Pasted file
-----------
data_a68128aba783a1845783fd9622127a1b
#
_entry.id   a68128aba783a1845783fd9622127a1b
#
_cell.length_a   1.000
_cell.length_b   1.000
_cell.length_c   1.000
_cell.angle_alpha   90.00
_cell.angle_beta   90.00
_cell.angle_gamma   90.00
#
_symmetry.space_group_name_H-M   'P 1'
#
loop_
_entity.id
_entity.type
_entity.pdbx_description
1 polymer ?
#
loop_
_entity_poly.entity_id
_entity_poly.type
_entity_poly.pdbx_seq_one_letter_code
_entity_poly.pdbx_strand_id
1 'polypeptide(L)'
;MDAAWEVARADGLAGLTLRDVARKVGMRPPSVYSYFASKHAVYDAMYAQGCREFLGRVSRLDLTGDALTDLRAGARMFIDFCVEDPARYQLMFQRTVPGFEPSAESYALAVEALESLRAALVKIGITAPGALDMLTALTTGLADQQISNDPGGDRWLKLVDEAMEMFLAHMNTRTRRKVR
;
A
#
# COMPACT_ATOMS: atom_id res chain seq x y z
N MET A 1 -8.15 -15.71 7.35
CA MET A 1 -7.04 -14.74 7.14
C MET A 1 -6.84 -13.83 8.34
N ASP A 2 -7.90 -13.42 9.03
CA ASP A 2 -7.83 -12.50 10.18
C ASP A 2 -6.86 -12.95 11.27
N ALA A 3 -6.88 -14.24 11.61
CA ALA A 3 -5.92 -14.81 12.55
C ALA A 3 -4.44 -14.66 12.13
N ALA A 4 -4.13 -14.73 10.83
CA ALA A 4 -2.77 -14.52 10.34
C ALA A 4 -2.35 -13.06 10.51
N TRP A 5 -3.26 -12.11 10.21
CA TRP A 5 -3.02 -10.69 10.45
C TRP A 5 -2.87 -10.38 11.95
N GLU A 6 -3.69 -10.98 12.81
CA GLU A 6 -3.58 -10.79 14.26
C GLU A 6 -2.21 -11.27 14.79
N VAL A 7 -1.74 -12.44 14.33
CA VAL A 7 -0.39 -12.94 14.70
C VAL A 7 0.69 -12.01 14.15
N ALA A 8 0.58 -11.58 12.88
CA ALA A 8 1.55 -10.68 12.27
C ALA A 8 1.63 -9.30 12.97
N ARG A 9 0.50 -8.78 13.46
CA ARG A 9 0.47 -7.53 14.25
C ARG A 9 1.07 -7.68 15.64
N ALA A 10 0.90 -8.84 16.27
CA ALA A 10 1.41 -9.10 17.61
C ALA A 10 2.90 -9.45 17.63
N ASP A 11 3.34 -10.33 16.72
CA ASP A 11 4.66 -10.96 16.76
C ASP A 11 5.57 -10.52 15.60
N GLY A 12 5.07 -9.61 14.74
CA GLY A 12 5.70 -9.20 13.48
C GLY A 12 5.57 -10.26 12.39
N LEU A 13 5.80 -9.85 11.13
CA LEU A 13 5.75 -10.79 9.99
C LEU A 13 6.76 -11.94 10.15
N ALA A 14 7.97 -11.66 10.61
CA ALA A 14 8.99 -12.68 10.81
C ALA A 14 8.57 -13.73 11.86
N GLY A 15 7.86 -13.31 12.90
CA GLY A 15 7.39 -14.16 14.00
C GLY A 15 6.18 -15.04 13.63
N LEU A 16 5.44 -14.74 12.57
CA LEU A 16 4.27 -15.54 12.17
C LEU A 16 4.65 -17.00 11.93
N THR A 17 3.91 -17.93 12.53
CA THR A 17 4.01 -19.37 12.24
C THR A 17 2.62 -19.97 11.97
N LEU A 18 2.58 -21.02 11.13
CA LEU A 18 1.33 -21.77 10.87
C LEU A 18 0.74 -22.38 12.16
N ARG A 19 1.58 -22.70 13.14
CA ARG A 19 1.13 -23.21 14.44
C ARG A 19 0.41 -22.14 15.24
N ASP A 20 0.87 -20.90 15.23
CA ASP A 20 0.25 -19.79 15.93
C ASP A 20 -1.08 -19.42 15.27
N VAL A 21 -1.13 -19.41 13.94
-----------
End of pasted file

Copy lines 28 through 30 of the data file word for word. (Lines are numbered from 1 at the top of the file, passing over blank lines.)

A
#
# COMPACT_ATOMS: atom_id res chain seq x y z